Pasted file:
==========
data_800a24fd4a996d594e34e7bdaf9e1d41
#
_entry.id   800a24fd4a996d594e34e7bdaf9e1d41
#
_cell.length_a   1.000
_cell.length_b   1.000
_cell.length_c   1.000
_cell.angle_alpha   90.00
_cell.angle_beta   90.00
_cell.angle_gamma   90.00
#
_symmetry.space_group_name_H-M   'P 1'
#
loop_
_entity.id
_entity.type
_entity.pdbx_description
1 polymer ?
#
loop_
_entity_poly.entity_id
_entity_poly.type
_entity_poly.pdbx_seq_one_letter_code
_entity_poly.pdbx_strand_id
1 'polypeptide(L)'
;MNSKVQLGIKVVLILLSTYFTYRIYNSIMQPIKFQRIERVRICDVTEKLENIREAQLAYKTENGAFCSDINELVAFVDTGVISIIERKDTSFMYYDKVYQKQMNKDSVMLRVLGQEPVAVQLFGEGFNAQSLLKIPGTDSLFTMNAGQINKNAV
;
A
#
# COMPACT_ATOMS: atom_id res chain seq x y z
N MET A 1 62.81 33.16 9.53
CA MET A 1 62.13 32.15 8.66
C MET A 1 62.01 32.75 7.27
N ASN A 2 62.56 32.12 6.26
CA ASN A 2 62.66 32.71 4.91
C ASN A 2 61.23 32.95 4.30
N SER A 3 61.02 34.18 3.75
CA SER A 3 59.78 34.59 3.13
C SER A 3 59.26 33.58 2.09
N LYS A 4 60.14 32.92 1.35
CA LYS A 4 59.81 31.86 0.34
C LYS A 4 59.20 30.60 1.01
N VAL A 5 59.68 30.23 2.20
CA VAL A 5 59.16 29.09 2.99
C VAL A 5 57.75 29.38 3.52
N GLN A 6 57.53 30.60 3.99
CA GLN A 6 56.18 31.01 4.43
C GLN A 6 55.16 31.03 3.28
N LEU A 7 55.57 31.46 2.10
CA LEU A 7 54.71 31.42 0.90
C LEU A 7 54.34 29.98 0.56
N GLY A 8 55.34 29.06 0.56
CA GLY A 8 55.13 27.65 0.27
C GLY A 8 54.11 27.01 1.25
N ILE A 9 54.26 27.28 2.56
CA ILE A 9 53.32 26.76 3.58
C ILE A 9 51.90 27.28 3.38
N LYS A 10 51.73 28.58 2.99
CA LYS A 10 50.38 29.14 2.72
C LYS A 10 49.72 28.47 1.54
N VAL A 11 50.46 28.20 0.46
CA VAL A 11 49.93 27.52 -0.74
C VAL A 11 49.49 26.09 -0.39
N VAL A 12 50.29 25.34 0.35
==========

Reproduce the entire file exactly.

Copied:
data_800a24fd4a996d594e34e7bdaf9e1d41
#
_entry.id   800a24fd4a996d594e34e7bdaf9e1d41
#
_cell.length_a   1.000
_cell.length_b   1.000
_cell.length_c   1.000
_cell.angle_alpha   90.00
_cell.angle_beta   90.00
_cell.angle_gamma   90.00
#
_symmetry.space_group_name_H-M   'P 1'
#
loop_
_entity.id
_entity.type
_entity.pdbx_description
1 polymer ?
#
loop_
_entity_poly.entity_id
_entity_poly.type
_entity_poly.pdbx_seq_one_letter_code
_entity_poly.pdbx_strand_id
1 'polypeptide(L)'
;MNSKVQLGIKVVLILLSTYFTYRIYNSIMQPIKFQRIERVRICDVTEKLENIREAQLAYKTENGAFCSDINELVAFVDTGVISIIERKDTSFMYYDKVYQKQMNKDSVMLRVLGQEPVAVQLFGEGFNAQSLLKIPGTDSLFTMNAGQINKNAV
;
A
#
# COMPACT_ATOMS: atom_id res chain seq x y z
N MET A 1 62.81 33.16 9.53
CA MET A 1 62.13 32.15 8.66
C MET A 1 62.01 32.75 7.27
N ASN A 2 62.56 32.12 6.26
CA ASN A 2 62.66 32.71 4.91
C ASN A 2 61.23 32.95 4.30
N SER A 3 61.02 34.18 3.75
CA SER A 3 59.78 34.59 3.13
C SER A 3 59.26 33.58 2.09
N LYS A 4 60.14 32.92 1.35
CA LYS A 4 59.81 31.86 0.34
C LYS A 4 59.20 30.60 1.01
N VAL A 5 59.68 30.23 2.20
CA VAL A 5 59.16 29.09 2.99
C VAL A 5 57.75 29.38 3.52
N GLN A 6 57.53 30.60 3.99
CA GLN A 6 56.18 31.01 4.43
C GLN A 6 55.16 31.03 3.28
N LEU A 7 55.57 31.46 2.10
CA LEU A 7 54.71 31.42 0.90
C LEU A 7 54.34 29.98 0.56
N GLY A 8 55.34 29.06 0.56
CA GLY A 8 55.13 27.65 0.27
C GLY A 8 54.11 27.01 1.25
N ILE A 9 54.26 27.28 2.56
CA ILE A 9 53.32 26.76 3.58
C ILE A 9 51.90 27.28 3.38
N LYS A 10 51.73 28.58 2.99
CA LYS A 10 50.38 29.14 2.72
C LYS A 10 49.72 28.47 1.54
N VAL A 11 50.46 28.20 0.46
CA VAL A 11 49.93 27.52 -0.74
C VAL A 11 49.49 26.09 -0.39
N VAL A 12 50.29 25.34 0.35